Desai's exquisitely crafted fifth novel (and probably her most powerful work to date), Fire on the Mountain, brings a definite sense of politics to her hitherto essentially family-focused dramas. It is another female-centered narrative that portrays the lives of three women—the elderly Nanda Kaul, her great-granddaughter Raka, and Nanda Kaul's lifelong friend Ila Das—who one by one retreat to Carignano, a small villa in the Himalayan hill station of Kasauli, to escape the brutal patriarchal worlds in which they have each lived. Criticism of Fire on the Mountain has tended to focus on Desai's detailed study of her three female characters—particularly her presentation of Nanda Kaul—without paying sufficient attention to her attack on patriarchal oppression, which, Desai forcefully suggests in this novel, not only limits the opportunities given to women in India, but mentally and physically damages them.
In Clear Light of Day, although the fires of Partition riots burn in the background, Desai's interest is again firmly focused on the difficulties facing a woman who attempts to assert her identity within the family framework, on the relationships Bim, the central female character, has with the various members of her family. It is about the fragmentation of a family played out against the backdrop of a fracturing nation.
In Custody, in many respects a delightful and sad comedy in a Narayanish sort of vein, marks a broadening of Desai's oeuvre. The novel plots the disillusionment of Deven, a young Hindi lecturer at a college in the small town of Mirpore, and the various calamities that befall him after he is persuaded to go to Delhi to interview his hero, India's greatest living Urdu poet, Nur—only to find himself being dragged deeper and deeper into Nur's unsavory world. For all its comedy, there is a certain despair in this novel, which presents the decline of Muslim Urdu culture in the North of India in the years following Independence and Partition.
Despair of a different hue characterizes Baumgartner's Bombay. Here, through a series of flashbacks, Desai looks at the life of a now-elderly German Jew who fled to India fifty years earlier in the 1930s to escape the Nazis, and who stayed on after Independence only to be murdered in Bombay by a German youth he tried to help. It is another brilliant portrait of alienation.
Desai continues her interest in Europeans in India in Journey to Ithaca. The novel focuses on Matteo, a guru-seeking Westerner in India, his wife Sophie, and the charismatic Mother that Sophie desperately struggles to keep him from. This incursion into territory so definitively mapped by Ruth Prawer Jhabvala is Desai's least successful novel.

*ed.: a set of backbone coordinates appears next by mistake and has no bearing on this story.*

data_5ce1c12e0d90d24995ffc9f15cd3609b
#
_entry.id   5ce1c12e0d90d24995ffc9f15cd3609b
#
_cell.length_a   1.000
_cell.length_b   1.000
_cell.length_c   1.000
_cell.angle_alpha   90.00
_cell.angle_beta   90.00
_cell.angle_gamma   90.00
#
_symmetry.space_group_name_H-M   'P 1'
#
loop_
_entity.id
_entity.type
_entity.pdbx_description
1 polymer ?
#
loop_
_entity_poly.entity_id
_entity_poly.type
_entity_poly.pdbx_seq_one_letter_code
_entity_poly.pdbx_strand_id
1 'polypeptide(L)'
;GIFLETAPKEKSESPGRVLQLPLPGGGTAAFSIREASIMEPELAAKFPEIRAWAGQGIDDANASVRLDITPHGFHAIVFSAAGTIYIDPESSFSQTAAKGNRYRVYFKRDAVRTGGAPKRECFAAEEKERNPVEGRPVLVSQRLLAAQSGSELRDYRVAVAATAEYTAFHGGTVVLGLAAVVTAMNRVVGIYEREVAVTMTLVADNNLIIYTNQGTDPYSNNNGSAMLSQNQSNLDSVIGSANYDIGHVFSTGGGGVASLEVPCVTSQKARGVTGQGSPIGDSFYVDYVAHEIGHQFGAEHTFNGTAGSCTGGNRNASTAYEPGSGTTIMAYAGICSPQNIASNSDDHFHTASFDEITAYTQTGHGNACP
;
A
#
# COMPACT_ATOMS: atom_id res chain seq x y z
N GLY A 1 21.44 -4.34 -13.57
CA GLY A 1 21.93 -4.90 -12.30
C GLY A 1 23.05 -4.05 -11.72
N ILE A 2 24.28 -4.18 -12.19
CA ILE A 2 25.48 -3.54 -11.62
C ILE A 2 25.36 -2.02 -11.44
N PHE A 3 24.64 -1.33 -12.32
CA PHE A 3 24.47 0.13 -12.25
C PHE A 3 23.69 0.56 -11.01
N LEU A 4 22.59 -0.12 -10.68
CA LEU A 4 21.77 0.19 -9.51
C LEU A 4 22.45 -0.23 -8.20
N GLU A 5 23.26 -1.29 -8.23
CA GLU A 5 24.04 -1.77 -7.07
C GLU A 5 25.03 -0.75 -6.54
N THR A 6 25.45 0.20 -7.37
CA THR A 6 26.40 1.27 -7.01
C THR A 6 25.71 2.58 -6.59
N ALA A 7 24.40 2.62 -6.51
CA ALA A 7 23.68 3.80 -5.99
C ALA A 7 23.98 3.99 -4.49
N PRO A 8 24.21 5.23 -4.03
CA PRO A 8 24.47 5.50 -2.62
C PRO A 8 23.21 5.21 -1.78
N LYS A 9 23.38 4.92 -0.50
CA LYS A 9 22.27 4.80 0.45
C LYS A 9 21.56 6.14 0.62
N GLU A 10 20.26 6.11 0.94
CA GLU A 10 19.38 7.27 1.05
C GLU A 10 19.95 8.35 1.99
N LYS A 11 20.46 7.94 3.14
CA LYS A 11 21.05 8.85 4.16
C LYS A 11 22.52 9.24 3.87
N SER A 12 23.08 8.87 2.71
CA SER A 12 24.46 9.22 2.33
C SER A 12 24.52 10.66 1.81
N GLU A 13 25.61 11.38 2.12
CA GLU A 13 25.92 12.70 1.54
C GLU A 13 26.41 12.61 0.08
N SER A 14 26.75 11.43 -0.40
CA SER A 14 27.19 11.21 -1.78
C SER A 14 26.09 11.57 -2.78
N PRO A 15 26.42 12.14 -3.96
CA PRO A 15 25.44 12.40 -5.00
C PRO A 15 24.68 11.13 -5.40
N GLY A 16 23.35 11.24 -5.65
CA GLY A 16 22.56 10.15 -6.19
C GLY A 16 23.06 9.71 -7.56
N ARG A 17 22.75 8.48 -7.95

The various strands that can be traced through her previous nine novels are brought together in near perfect synthesis in Fasting, Feasting. In keeping with her earlier novels, there is a return to a focus on the family, and in particular the lot of women trapped in traditional family structures in a rapidly changing postcolonial world. At the same time Desai extends her interest in the West in this cleverly structured novel. Fasting, Feasting is an almost plotless novel that looks at the lives of two daughters and the son of a traditional Indian family in the modern world. The novel opens with Uma, the eldest daughter now in her forties, still at home and firmly under the authority of her parents. Through a series of flashbacks, the first part of the novel looks at how Uma came to be in this position. It is a view of a traditional Hindu family, including arranged marriages. The second part of the book shifts abruptly to the United States. If in the first part India is presented for Western eyes, in the second part the tables are effectively turned and America is viewed through Indian eyes when Arun, in the U.S. on a college scholarship, finds himself living with the Patton family during summer vacation. It is a carefully balanced novel of contrasts: between East and West; lack and excess; lack of ambition (for Uma and Melanie) and too much ambition (for Arun and Rod). It further explores the gendered condition of the nation state, both in Indian and the U.S.
Desai is undoubtedly one of the major Indian English writers of her generation. If her reputation was established on her early portraits of domestic disharmony in traditional Indian families and the suffering of women in a largely patriarchal world, her later novels demonstrate that she writes equally well about the world of men, about Indians abroad, and about Westerners in India. Above all, she demonstrates again and again how gender issues are central to politics and the nation as well as in the family.
—Ralph J. Crane
"Desai, Anita." Contemporary Novelists. . Encyclopedia.com. (July 10, 2018). http://www.encyclopedia.com/education/news-wires-white-papers-and-books/desai-anita
"Desai, Anita." Contemporary Novelists. . Retrieved July 10, 2018 from Encyclopedia.com: http://www.encyclopedia.com/education/news-wires-white-papers-and-books/desai-anita